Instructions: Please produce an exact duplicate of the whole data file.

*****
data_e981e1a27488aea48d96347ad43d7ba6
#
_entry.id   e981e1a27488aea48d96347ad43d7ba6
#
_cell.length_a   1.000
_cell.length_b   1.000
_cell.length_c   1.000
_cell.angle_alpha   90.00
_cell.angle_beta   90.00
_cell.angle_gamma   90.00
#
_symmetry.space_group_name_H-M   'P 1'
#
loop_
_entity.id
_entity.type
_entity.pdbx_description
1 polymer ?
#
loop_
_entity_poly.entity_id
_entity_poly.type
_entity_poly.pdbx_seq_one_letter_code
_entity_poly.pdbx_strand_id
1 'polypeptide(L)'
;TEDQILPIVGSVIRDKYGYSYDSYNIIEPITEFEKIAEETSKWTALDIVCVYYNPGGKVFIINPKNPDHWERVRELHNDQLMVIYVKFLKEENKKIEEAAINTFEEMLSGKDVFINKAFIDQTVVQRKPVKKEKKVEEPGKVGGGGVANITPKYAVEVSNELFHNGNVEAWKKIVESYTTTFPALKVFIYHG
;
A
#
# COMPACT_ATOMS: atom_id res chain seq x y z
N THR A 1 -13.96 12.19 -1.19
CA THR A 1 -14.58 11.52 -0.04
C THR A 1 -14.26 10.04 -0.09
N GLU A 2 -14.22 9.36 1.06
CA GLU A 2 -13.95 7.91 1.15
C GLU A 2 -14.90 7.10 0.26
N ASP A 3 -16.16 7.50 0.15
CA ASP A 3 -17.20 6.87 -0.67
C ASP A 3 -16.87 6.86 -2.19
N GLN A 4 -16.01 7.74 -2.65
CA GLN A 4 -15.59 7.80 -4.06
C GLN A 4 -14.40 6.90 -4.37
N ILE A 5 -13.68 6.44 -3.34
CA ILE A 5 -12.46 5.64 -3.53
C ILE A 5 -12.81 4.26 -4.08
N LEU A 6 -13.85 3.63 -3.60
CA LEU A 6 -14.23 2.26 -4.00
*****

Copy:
data_e981e1a27488aea48d96347ad43d7ba6
#
_entry.id   e981e1a27488aea48d96347ad43d7ba6
#
_cell.length_a   1.000
_cell.length_b   1.000
_cell.length_c   1.000
_cell.angle_alpha   90.00
_cell.angle_beta   90.00
_cell.angle_gamma   90.00
#
_symmetry.space_group_name_H-M   'P 1'
#
loop_
_entity.id
_entity.type
_entity.pdbx_description
1 polymer ?
#
loop_
_entity_poly.entity_id
_entity_poly.type
_entity_poly.pdbx_seq_one_letter_code
_entity_poly.pdbx_strand_id
1 'polypeptide(L)'
;TEDQILPIVGSVIRDKYGYSYDSYNIIEPITEFEKIAEETSKWTALDIVCVYYNPGGKVFIINPKNPDHWERVRELHNDQLMVIYVKFLKEENKKIEEAAINTFEEMLSGKDVFINKAFIDQTVVQRKPVKKEKKVEEPGKVGGGGVANITPKYAVEVSNELFHNGNVEAWKKIVESYTTTFPALKVFIYHG
;
A
#
# COMPACT_ATOMS: atom_id res chain seq x y z
N THR A 1 -13.96 12.19 -1.19
CA THR A 1 -14.58 11.52 -0.04
C THR A 1 -14.26 10.04 -0.09
N GLU A 2 -14.22 9.36 1.06
CA GLU A 2 -13.95 7.91 1.15
C GLU A 2 -14.90 7.10 0.26
N ASP A 3 -16.16 7.50 0.15
CA ASP A 3 -17.20 6.87 -0.67
C ASP A 3 -16.87 6.86 -2.19
N GLN A 4 -16.01 7.74 -2.65
CA GLN A 4 -15.59 7.80 -4.06
C GLN A 4 -14.40 6.90 -4.37
N ILE A 5 -13.68 6.44 -3.34
CA ILE A 5 -12.46 5.64 -3.53
C ILE A 5 -12.81 4.26 -4.08
N LEU A 6 -13.85 3.63 -3.60
CA LEU A 6 -14.23 2.26 -4.00